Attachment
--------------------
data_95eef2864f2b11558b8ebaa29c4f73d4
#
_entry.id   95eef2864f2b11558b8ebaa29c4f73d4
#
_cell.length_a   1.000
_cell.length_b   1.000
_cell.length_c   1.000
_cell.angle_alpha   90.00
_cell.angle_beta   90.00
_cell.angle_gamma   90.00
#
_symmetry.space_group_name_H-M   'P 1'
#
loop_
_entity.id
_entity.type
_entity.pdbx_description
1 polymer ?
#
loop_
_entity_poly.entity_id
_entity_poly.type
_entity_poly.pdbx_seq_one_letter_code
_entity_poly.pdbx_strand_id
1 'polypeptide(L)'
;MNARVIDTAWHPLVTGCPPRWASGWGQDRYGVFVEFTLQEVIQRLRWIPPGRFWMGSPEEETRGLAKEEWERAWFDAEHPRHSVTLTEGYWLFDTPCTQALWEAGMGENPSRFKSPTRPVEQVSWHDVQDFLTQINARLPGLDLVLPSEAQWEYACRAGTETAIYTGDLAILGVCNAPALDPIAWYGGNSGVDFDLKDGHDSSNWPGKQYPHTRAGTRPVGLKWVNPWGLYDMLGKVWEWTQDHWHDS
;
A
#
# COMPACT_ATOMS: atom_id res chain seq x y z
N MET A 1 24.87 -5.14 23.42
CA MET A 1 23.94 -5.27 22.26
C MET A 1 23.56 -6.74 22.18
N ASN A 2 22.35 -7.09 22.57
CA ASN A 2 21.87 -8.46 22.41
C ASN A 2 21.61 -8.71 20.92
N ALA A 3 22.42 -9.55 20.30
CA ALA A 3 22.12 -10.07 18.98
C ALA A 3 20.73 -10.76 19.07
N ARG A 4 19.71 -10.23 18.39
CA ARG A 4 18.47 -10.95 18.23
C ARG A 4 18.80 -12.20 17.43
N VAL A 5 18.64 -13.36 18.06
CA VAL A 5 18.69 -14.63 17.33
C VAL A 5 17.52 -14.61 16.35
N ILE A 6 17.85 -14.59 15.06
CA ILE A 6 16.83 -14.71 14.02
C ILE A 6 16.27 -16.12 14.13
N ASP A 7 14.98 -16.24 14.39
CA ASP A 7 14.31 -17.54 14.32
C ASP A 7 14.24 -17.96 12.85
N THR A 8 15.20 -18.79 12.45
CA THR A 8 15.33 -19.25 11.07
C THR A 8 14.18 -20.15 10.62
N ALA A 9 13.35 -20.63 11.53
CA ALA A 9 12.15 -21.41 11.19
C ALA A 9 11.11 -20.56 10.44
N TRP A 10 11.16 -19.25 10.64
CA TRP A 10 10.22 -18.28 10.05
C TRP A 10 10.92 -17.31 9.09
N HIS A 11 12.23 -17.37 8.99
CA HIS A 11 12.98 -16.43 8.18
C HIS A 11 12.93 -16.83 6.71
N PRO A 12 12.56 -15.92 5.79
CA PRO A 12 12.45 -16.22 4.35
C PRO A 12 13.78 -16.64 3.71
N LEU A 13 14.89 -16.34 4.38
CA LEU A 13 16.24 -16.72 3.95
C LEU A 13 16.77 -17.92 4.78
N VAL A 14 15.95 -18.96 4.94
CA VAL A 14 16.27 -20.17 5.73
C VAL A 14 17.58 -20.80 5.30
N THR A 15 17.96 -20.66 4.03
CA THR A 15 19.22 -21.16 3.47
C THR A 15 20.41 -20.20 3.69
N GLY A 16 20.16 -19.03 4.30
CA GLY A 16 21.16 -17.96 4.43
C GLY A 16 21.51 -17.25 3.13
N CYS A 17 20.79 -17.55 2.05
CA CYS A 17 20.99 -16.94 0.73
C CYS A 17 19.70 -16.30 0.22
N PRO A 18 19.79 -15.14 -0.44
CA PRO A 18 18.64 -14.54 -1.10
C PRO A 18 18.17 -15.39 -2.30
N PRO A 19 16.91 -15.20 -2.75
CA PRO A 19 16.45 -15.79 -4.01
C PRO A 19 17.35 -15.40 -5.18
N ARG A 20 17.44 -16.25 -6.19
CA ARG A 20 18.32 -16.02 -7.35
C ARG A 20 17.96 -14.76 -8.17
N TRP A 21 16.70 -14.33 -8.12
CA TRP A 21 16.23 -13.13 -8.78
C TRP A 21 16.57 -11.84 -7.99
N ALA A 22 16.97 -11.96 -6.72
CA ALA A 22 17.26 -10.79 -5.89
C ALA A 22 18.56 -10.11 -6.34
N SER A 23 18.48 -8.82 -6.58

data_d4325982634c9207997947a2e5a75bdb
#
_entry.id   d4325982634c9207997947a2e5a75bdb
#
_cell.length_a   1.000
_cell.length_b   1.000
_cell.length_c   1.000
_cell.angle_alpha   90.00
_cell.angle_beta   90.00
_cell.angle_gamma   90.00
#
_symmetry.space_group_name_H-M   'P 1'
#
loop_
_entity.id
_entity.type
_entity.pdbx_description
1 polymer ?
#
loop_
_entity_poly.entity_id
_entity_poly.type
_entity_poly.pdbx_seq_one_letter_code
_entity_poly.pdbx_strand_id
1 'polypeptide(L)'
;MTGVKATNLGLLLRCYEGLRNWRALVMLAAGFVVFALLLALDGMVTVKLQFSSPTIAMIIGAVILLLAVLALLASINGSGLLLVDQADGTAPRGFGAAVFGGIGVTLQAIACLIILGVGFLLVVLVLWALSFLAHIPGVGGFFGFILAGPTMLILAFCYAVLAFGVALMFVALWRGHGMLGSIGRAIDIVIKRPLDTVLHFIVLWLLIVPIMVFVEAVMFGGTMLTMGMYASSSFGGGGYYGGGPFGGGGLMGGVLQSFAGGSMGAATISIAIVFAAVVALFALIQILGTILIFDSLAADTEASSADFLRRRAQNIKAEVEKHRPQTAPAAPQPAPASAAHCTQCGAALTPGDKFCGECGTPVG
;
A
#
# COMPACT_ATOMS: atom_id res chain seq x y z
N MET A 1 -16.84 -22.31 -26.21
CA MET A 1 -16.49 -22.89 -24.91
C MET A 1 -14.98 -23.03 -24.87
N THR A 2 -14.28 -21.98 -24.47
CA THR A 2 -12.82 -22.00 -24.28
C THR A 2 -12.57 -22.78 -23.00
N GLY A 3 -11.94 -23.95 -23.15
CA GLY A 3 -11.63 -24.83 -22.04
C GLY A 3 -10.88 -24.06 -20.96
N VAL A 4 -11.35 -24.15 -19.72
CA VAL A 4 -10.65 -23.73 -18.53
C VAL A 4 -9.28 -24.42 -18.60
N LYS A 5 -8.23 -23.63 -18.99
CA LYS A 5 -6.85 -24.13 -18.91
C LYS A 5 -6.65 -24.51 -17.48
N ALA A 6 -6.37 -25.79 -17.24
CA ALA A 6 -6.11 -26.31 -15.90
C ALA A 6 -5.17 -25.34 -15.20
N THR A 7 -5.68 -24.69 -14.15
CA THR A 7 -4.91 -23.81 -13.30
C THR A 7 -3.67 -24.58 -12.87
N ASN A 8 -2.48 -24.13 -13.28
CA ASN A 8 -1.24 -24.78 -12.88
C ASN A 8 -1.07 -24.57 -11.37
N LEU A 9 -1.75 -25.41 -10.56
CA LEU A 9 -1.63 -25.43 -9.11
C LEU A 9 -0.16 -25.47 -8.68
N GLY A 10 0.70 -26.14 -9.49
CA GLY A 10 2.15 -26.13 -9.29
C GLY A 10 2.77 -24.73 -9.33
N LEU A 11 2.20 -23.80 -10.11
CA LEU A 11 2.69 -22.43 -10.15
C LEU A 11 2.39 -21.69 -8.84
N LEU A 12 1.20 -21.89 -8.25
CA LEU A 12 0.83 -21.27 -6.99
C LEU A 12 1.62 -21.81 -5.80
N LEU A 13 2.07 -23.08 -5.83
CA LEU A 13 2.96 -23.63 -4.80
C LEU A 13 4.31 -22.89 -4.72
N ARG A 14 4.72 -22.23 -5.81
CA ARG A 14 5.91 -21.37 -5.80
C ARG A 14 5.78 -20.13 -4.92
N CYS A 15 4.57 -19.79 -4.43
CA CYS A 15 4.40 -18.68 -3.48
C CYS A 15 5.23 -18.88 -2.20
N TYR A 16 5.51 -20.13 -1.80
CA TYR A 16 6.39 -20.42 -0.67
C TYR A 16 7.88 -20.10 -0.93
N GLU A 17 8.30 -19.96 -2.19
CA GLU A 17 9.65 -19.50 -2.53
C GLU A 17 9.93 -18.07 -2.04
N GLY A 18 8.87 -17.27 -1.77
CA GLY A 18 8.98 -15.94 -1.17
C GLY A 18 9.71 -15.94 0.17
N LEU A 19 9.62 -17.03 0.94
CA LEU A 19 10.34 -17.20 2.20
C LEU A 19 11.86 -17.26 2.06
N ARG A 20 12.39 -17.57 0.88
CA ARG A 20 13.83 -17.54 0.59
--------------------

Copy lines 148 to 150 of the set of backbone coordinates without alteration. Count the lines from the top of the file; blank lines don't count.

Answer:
C THR A 7 -3.67 -24.58 -12.87
N ASN A 8 -2.48 -24.13 -13.28
CA ASN A 8 -1.24 -24.78 -12.88